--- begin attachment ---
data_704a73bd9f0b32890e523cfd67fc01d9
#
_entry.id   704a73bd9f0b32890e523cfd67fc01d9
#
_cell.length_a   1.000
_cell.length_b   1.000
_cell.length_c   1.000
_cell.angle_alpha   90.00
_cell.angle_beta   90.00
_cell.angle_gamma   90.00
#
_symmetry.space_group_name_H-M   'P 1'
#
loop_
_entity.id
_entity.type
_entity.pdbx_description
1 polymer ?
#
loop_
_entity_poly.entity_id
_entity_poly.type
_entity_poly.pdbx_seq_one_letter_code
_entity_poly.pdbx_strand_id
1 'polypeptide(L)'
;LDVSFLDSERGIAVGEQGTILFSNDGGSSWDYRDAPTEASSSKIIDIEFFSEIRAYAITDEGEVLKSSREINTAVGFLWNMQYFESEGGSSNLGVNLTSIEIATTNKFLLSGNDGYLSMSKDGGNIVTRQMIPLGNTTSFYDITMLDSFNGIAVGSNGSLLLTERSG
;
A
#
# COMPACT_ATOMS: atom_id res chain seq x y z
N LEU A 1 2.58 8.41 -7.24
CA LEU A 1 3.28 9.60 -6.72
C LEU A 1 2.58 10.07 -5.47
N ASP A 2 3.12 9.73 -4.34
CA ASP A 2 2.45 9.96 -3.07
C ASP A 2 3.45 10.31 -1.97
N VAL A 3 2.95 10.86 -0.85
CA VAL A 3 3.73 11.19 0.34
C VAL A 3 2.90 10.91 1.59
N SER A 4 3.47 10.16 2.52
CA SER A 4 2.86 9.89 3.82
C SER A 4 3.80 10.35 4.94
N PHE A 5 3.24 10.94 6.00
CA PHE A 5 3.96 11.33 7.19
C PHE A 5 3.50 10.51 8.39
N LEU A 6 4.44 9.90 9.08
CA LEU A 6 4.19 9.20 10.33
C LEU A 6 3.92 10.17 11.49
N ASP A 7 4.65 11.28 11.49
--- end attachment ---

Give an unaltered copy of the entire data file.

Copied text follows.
data_704a73bd9f0b32890e523cfd67fc01d9
#
_entry.id   704a73bd9f0b32890e523cfd67fc01d9
#
_cell.length_a   1.000
_cell.length_b   1.000
_cell.length_c   1.000
_cell.angle_alpha   90.00
_cell.angle_beta   90.00
_cell.angle_gamma   90.00
#
_symmetry.space_group_name_H-M   'P 1'
#
loop_
_entity.id
_entity.type
_entity.pdbx_description
1 polymer ?
#
loop_
_entity_poly.entity_id
_entity_poly.type
_entity_poly.pdbx_seq_one_letter_code
_entity_poly.pdbx_strand_id
1 'polypeptide(L)'
;LDVSFLDSERGIAVGEQGTILFSNDGGSSWDYRDAPTEASSSKIIDIEFFSEIRAYAITDEGEVLKSSREINTAVGFLWNMQYFESEGGSSNLGVNLTSIEIATTNKFLLSGNDGYLSMSKDGGNIVTRQMIPLGNTTSFYDITMLDSFNGIAVGSNGSLLLTERSG
;
A
#
# COMPACT_ATOMS: atom_id res chain seq x y z
N LEU A 1 2.58 8.41 -7.24
CA LEU A 1 3.28 9.60 -6.72
C LEU A 1 2.58 10.07 -5.47
N ASP A 2 3.12 9.73 -4.34
CA ASP A 2 2.45 9.96 -3.07
C ASP A 2 3.45 10.31 -1.97
N VAL A 3 2.95 10.86 -0.85
CA VAL A 3 3.73 11.19 0.34
C VAL A 3 2.90 10.91 1.59
N SER A 4 3.47 10.16 2.52
CA SER A 4 2.86 9.89 3.82
C SER A 4 3.80 10.35 4.94
N PHE A 5 3.24 10.94 6.00
CA PHE A 5 3.96 11.33 7.19
C PHE A 5 3.50 10.51 8.39
N LEU A 6 4.44 9.90 9.08
CA LEU A 6 4.19 9.20 10.33
C LEU A 6 3.92 10.17 11.49
N ASP A 7 4.65 11.28 11.49